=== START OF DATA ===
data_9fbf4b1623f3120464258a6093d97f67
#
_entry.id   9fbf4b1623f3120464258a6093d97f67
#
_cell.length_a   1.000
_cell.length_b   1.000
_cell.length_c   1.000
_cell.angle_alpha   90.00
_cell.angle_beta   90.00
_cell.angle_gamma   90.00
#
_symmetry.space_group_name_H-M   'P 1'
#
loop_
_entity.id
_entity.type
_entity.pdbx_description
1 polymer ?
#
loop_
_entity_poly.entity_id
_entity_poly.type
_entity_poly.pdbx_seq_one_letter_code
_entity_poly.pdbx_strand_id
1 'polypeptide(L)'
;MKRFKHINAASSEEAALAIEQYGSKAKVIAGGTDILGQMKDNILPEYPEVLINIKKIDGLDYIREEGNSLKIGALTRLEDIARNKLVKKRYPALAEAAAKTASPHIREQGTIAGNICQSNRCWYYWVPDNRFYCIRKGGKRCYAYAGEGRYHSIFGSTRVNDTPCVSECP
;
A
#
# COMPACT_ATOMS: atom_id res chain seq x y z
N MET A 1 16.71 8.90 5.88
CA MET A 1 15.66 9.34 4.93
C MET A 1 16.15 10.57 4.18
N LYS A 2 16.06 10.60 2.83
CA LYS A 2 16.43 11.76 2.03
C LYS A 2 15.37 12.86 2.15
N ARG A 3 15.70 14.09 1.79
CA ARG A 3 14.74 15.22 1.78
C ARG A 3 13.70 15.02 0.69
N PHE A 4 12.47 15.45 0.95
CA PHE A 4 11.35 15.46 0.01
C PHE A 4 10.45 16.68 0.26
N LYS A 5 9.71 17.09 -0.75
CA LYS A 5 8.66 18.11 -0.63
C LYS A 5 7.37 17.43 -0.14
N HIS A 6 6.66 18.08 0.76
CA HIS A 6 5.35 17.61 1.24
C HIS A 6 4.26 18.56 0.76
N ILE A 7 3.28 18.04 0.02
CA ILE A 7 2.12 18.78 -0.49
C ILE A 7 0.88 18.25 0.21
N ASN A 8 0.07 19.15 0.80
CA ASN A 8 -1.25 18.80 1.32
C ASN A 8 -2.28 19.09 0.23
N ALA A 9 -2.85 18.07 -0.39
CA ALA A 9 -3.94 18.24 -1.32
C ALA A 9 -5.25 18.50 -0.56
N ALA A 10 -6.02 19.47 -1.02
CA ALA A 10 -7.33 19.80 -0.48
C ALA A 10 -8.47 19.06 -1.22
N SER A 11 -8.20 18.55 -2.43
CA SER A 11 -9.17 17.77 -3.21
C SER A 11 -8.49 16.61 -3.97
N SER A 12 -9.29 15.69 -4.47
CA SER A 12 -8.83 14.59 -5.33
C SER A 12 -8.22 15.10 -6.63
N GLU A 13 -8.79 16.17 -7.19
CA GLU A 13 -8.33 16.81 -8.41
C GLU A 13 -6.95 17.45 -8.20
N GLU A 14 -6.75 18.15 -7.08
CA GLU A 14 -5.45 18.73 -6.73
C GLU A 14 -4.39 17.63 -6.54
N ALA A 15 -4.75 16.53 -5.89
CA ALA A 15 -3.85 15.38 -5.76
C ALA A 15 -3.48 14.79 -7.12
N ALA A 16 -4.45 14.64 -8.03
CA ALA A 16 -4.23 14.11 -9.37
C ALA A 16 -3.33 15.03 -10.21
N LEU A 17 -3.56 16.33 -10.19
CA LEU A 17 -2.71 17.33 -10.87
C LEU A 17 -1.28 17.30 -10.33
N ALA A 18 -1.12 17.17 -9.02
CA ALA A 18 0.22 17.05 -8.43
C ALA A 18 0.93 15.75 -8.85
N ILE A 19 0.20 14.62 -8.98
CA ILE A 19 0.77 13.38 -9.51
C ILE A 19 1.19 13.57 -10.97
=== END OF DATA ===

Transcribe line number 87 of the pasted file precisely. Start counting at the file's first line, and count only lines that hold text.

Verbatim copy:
C ILE A 19 1.19 13.57 -10.97